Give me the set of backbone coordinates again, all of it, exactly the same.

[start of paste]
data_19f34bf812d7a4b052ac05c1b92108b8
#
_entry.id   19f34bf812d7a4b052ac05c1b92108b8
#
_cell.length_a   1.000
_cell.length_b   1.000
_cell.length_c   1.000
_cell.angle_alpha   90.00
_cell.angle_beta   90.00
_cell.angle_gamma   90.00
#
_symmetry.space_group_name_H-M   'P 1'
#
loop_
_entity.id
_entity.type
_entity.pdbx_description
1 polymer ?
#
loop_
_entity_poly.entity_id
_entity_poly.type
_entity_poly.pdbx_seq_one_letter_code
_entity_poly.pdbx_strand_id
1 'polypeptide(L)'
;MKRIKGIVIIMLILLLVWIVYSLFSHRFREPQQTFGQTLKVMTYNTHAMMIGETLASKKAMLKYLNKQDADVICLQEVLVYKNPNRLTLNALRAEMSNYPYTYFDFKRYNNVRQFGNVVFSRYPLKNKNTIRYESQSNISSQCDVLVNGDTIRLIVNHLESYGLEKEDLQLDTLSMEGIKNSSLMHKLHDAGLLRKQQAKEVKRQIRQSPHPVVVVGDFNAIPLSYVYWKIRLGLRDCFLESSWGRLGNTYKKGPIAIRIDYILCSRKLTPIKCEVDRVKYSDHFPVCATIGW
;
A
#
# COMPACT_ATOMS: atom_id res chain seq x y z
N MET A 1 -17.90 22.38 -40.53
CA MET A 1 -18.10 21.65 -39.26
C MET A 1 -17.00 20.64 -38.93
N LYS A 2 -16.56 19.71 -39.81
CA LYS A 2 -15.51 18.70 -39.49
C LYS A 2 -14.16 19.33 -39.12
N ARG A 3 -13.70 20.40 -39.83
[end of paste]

data_19f34bf812d7a4b052ac05c1b92108b8
#
_entry.id   19f34bf812d7a4b052ac05c1b92108b8
#
_cell.length_a   1.000
_cell.length_b   1.000
_cell.length_c   1.000
_cell.angle_alpha   90.00
_cell.angle_beta   90.00
_cell.angle_gamma   90.00
#
_symmetry.space_group_name_H-M   'P 1'
#
loop_
_entity.id
_entity.type
_entity.pdbx_description
1 polymer ?
#
loop_
_entity_poly.entity_id
_entity_poly.type
_entity_poly.pdbx_seq_one_letter_code
_entity_poly.pdbx_strand_id
1 'polypeptide(L)'
;MKRIKGIVIIMLILLLVWIVYSLFSHRFREPQQTFGQTLKVMTYNTHAMMIGETLASKKAMLKYLNKQDADVICLQEVLVYKNPNRLTLNALRAEMSNYPYTYFDFKRYNNVRQFGNVVFSRYPLKNKNTIRYESQSNISSQCDVLVNGDTIRLIVNHLESYGLEKEDLQLDTLSMEGIKNSSLMHKLHDAGLLRKQQAKEVKRQIRQSPHPVVVVGDFNAIPLSYVYWKIRLGLRDCFLESSWGRLGNTYKKGPIAIRIDYILCSRKLTPIKCEVDRVKYSDHFPVCATIGW
;
A
#
# COMPACT_ATOMS: atom_id res chain seq x y z
N MET A 1 -17.90 22.38 -40.53
CA MET A 1 -18.10 21.65 -39.26
C MET A 1 -17.00 20.64 -38.93
N LYS A 2 -16.56 19.71 -39.81
CA LYS A 2 -15.51 18.70 -39.49
C LYS A 2 -14.16 19.33 -39.12
N ARG A 3 -13.70 20.40 -39.83